Government says it is still committed to owning 100 percent shares in the Aboadze Thermal Plant though it will pursue the acquisition systematically.
According to Government Spokesperson on Finance and Economy, Kwaku Kwateng, government has not given up as regards its quest to acquire full holdings in the company.
It already owns 50 percent shares as it acquired additional 40 percent shares from the United Arab Emirates Company, TAQA, which Takoradi International Company (TICO), a subsidiary of the Michigan based CMS Energy, offloaded its stake to last year.
Before then, government owned 10 percent shares.
In a telephone interview with CITY& BUSINESS GUIDE, the Government Spokesman said the move to acquire all the holdings was again outlined in the 2008 budget as government made a provision to purchase the plant from TAQA.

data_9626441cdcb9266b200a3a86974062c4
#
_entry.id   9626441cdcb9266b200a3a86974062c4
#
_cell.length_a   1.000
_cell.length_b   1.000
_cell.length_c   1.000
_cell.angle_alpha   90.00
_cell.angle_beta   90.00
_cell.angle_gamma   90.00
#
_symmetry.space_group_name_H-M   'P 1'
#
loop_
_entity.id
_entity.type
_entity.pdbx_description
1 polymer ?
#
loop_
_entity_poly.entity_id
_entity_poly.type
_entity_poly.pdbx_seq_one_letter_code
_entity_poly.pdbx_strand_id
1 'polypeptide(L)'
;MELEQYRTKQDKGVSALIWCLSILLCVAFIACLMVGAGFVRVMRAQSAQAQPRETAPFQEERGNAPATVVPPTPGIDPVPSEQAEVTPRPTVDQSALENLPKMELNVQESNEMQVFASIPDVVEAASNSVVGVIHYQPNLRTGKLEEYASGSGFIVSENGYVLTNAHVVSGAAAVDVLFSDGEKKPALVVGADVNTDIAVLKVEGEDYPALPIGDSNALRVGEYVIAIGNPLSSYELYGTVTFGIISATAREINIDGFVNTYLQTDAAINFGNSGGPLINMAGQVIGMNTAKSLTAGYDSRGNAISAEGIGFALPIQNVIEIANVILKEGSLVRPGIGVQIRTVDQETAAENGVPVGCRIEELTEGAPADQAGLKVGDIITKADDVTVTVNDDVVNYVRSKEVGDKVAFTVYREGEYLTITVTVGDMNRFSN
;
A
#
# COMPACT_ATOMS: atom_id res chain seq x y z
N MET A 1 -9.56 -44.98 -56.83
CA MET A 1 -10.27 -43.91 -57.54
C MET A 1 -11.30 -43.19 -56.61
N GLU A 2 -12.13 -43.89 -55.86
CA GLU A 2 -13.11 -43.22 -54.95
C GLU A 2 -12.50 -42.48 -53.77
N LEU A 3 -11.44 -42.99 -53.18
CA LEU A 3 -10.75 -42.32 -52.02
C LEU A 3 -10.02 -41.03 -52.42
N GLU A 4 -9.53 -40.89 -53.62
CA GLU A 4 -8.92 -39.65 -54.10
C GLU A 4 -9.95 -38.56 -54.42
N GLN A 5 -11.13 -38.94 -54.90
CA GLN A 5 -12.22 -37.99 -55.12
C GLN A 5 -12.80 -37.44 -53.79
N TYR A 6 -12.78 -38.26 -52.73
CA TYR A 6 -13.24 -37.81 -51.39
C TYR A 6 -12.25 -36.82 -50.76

In the 2007 budget, government also stipulated in the budget to purchase the remaining shares in Aboadze Thermal Plant though it managed to get 40 percent.
Mr. Kwateng added that the role of Aboadze Thermal Plant is crucial to government's energy programme.
The actual capacity of Aboadze Thermal Plant is 550 MW.
In May 2007, the government re-affirmed its commitment to securing the shares, following the move by CMS Energy to offload its interest in TICO to TAQA without recourse to government, the minority shareholder.
Government thus expressed disapproval of the CMS deal with TAQA, insisting that the deal was done in complete disregard for its rights in the joint venture.
The energy crisis that rocked the country last year pushed the government to compile medium and long term energy programmes, designed to store up the country's energy capacity to a target of 6,000 MW by 2012.
The government had already purchased $90 million equity in the West African Gas Pipeline Project and has begun its flagship programme of constructing the 600 MW Bui Dam Project.
It also plans to invest $ 202 million and $65 million, out of the $750 million sovereign bond raised on the international market in the Volta River Authority (VRA) and the Electricity Company of Ghana (ECG), respectively.
By Charles Nixon Yeboah